Saturday, June 07, 2008

El Abuelo

The state of Utah managed to weather another visit from my dad, who comes every six or seven months to check up on his three daughters, torment his four grandsons, cruise the aisles of Costco in search of "deals," and continue in his quest to find the best cup of coffee in the state.

Going into a coffee shop with my dad is quite an ordeal. First he explains that he is from Venezuela, where coffee tastes good. He then asks to see their coffee machine. If it appears that the shop has the capability to make decent espresso, he asks if he may show the person behind the counter how to make cafe con leche. This process involves drawing lines on a coffee cup, filling the cup with milk and coffee to the appropriate lines, adding numerous packets of sugar, and then requesting that the shop remember the process so that he may come again the next day. My dad believes he has done the coffee shop a generous favor. I imagine Joe's Coffee Shop & Espresso in Payson thinks otherwise.

Once fully caffeinated, my father can enjoy a stroll through Costco. In a one-week visit, we expect to visit Costco five times. It's only the fifth visit that actually results in a purchase: a half-cart full of odd requests from friends in Venezuela--ipods, Country Crock spread (I'm not kidding), Ben Gay ointment, and giant bags of M & Ms--and a half-cart of socks and underwear for my dad. I have never known anyone so obsessed with socks and underwear. When Alejandra, Andrea, and I were little, we repeatedly asked why we had to have so many pairs of underwear, to which my dad replied that a "good wardrobe begins with good underwear" (as you say this in your head, use a slight Spanish accent for full effect). When I was 13, I counted over 75 pairs of underwear in my drawer. I bet my dad devotes an entire third of his walk-in closet to underwear.

But the real purpose of my father's visits is to bond with his grandchildren (whom he calls nephews in a failed effort to feel younger) and teach them great life lessons, like how to take the wrapper off a straw and make a spit-wad out of it. But to his dismay, his grandkids haven't figured out when it is appropriate to fire off spit-wads into the unsuspecting laps of fellow restaurant patrons (which apparently is only when my dad initiates it) and when it is inappropriate (which is when my dad might be embarrassed). Then my dad resorts to his signature crooked-eye-glare of my childhood nightmares--a look that says, "If you want to live to see another day, you better stop that right now" (again, with a Spanish accent). But this is not the way to toddler boys' hearts. So during this most recent visit, he got wise--he offered one Hot Wheels car for every episode of obedience. Alejandra's oldest now refuses to do anything if there isn't a set of wheels in store, and the grandchildren suddenly seem genuinely interested in becoming their Abuelo's best friend. They even sat pretty still for a picture (worth one Hot Wheels car per kid):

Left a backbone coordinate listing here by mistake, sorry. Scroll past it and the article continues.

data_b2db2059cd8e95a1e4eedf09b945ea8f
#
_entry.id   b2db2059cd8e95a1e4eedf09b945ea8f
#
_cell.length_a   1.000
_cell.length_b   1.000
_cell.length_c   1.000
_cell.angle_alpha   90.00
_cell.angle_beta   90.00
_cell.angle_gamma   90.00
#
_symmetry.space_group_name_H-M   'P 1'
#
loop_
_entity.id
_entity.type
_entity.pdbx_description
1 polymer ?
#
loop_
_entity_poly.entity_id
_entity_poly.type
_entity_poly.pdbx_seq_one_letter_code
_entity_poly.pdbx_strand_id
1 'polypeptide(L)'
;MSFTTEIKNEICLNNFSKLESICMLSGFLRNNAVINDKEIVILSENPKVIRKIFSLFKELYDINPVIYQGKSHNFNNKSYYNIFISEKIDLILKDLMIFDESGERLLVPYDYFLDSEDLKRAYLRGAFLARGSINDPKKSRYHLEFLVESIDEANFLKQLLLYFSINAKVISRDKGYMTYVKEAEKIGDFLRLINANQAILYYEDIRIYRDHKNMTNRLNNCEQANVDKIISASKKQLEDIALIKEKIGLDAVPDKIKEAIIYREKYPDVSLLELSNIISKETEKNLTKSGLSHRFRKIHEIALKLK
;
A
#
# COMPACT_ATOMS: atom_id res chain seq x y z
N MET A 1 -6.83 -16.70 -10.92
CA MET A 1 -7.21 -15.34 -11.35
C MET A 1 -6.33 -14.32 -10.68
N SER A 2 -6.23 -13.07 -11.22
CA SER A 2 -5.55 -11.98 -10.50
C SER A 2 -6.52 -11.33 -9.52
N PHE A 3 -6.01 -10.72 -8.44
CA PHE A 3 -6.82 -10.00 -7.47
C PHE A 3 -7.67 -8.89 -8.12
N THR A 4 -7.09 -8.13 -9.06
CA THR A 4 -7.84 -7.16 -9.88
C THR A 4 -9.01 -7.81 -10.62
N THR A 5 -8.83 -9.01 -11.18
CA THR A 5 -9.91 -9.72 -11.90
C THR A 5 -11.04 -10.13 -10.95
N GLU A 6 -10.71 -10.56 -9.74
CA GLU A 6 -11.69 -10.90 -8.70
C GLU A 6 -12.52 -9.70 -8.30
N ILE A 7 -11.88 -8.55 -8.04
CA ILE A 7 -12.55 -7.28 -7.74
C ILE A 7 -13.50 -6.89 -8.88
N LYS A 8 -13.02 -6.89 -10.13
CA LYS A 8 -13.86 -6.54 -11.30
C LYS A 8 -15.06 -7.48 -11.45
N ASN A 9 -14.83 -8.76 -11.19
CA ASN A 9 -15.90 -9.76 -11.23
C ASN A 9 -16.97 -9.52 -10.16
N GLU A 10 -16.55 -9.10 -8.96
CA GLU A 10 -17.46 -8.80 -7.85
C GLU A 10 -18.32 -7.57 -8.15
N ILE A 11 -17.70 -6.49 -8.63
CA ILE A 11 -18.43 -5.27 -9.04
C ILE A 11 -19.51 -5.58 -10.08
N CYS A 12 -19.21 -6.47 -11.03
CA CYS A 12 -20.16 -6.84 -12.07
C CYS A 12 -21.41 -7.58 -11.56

Papi, los nietos sobrinos miss you. Can't wait to see you again in a few months--bring lots of cars.

4 comments:

  1. he sounds great! i'm sure you all love having him around.

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  2. It sounds like your dad and I would get along really well what with all that Costco shopping. Andrew would particularly love him.

    You and your sisters are so beautiful!

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  3. You're not making fun of people who go to Costco 5 times in a week, are you? 'Cause that just ain't right. Of course, I get my caffeine right there, Hello, 55 cents Coca-cola, baby. So I am, truly, a one-stop shopper.

    My m-i-l is obsessed with socks too. Maybe it's an age thing?

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  4. It's fun to put a face to all the stories you have told us in college about your dad. It is so weird to see your sisters with kids!!

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